Voters leery of election audit, could hurt candidates

The more people learned about the audit, pollsters found, the less likely they were to trust it. 

By  Jerod MacDonald-Evoy | Arizona Mirror

A poll of Arizona voters finds that more than half don’t trust the Arizona Senate’s audit of Maricopa County’s election, and almost half of voters say they’re less likely to vote for a senator who backed the audit.

The poll of 600 registered voters was conducted by the Mellman Group and commissioned by States United Action, a 501(c)(4) non-profit organization focused on election issues. The voters were contacted by landline, cell phone and text-to-online from May 22-27. The poll has a margin of error of +/- 4.0%.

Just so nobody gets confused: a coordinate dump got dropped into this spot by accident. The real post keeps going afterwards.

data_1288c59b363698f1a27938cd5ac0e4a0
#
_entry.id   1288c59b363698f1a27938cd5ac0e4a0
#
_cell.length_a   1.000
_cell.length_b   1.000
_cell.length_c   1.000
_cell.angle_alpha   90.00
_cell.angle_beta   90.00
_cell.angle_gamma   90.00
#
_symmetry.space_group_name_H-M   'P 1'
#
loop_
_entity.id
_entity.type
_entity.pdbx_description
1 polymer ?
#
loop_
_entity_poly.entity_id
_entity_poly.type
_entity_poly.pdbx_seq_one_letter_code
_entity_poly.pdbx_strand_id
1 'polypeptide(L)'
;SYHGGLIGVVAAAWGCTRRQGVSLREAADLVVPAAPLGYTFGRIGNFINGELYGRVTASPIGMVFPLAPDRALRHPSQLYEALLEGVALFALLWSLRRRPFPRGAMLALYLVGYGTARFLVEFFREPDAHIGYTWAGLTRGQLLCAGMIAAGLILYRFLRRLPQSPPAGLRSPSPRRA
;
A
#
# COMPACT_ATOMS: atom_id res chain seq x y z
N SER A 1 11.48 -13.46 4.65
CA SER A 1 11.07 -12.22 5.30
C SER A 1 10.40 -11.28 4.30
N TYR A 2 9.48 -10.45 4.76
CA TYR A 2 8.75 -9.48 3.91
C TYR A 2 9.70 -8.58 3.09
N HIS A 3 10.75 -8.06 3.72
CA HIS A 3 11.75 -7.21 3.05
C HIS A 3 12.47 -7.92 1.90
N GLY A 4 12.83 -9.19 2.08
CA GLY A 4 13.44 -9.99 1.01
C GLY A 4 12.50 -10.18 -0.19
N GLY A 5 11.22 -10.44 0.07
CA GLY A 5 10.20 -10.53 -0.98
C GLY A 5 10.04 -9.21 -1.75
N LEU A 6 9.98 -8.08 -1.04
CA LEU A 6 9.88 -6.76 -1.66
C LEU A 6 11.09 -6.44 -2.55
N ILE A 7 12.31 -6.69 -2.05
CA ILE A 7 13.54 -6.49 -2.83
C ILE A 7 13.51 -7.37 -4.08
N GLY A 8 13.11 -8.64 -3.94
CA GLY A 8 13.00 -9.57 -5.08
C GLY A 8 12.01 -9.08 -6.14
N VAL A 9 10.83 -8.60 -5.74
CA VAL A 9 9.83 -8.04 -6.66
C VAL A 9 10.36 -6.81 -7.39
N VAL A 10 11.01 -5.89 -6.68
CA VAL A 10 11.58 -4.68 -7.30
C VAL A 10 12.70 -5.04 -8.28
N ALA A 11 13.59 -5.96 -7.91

The poll found 56% of those who were informed about the audit felt that it could not be trusted, while those who had not heard much at all were unsure. But the more people learned about the audit, pollsters found, the less likely they were to trust it. 

The audit has been beset with controversy even before it began. Senate Republicans, led by Senate President Karen Fann, initially tried to hire a team of pro-Trump auditors that had spread debunked conspiracy theories and attempted to overturn the election, but cancelled those plans after the Arizona Mirror reported on them.

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